Afghan radio stations off air after Taliban takeover

The normally overcrowded airwaves of Kabul are much quieter this week after the Taliban took Afghanistan’s capital.

When the Taliban were last in power they closed most radio stations, leaving only a couple of stations on air to broadcast messages and recitations from the Qur’an. When they lost power, many radio licences were issued.

Currently there are still some stations on air in Kabul a few days after the Taliban takeover, but far less than usual. Listeners have reported to our sister publication that many of their usual stations, such as Radio Killid, run by the Killid Media Group, are now dark.

Transmitter Hill in Kabul

Of those that remain on air, the format appears to have changed.

With popular music and singing haram (forbidden) in the Taliban’s view of Islam some stations have gone from a music format to broadcasting news, discussions and talk, such as Ariana FM and Arman FM when monitored by It is not known whether the format changes are voluntary or in response to instructions from the Taliban.

Radio Arman, which has the slogan ‘music never ends’ was airing continuous talk and only broadcasting production music in promos when monitored the station.

Female voices are now largely absent from the airwaves, except in pre-recorded announcements running in the advertising or promo schedule.

Not all stations are dark however. Bakhtar Radio, part of the state run Bakhtar News Agency is still playing music, as are RTA’s Afghan Radio stations, although it appears these are currently running loops on automation.

Female presenters have largely disappeared from station websites and have not been going to work through the streets of Kabul. Women walking through the Kabul streets report being hassled and told to “cover up.”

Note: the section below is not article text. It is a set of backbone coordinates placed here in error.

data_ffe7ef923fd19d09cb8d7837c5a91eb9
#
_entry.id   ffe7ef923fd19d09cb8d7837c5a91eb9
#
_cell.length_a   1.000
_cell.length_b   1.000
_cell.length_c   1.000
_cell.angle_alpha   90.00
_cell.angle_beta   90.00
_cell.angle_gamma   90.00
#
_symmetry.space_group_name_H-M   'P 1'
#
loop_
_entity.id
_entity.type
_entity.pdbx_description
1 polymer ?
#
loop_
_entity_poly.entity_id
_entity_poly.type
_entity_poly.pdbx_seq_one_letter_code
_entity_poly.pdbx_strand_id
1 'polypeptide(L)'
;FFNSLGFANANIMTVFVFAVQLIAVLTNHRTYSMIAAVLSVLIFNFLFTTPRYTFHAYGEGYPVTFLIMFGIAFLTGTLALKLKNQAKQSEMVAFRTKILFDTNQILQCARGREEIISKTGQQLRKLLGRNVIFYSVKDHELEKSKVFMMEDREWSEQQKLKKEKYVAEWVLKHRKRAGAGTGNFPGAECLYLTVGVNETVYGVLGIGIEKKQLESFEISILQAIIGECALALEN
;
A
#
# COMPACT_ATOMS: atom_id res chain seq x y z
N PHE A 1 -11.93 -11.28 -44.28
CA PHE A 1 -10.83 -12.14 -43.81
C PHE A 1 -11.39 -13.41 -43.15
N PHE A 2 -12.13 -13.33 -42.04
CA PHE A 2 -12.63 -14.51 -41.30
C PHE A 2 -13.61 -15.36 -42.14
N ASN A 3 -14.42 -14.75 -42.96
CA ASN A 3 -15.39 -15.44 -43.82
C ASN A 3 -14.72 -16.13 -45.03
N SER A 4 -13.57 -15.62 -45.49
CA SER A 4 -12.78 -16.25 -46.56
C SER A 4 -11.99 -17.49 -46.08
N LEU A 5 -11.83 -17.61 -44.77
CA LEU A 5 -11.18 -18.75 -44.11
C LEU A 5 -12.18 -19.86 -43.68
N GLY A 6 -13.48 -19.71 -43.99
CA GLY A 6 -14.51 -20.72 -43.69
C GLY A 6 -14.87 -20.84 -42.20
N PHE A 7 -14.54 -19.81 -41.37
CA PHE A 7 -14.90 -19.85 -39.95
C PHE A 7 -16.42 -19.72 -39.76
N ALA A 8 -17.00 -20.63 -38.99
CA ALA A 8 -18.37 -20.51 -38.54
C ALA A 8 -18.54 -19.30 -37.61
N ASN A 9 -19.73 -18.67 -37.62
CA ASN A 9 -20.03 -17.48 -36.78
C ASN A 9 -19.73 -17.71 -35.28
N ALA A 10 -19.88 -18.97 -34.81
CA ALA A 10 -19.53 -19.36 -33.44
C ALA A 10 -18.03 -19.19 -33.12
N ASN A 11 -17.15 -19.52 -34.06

Images of female RJs (radio jockeys) have been removed from station websites. Taliban fighters have been seen around Kabul painting black paint over images of women on buildings and shop fronts.

While radio’s future is currently uncertain, other parts of the economy are returning to normal, with food markets and shops tentatively reopening yesterday before the country’s Independence Day long weekend holiday, which begins today.

The Taliban have told citizens they can return to work as normal within the limits of Sharia law. The Pajhwok Afghan News service has reported a senior Taliban member in northern Afghanistan saying they “are not in search of monopolizing power “ or revenge and are “striving for creation of a just system in which all Afghans can see themselves.” The world is watching to see if they keep their promises.

At the national broadcaster, witnesses saw only a few staff entering the RTA compound with military troops vetting those who wished to enter. Other staff were afraid to come to work. Female staff were observed being turned away from the RTA compound.

Killid News reports that a female anchor working for RTA state-run television “claims she was sent back from office by Taliban and can no longer do her job.” She says other male colleagues were allowed to enter the office premises but she was not. Her posts about not being able to work have sparked widespread reaction on social media, questioning the Taliban’s commitment to allowing women to work.

The RTA website is currently “under development.”



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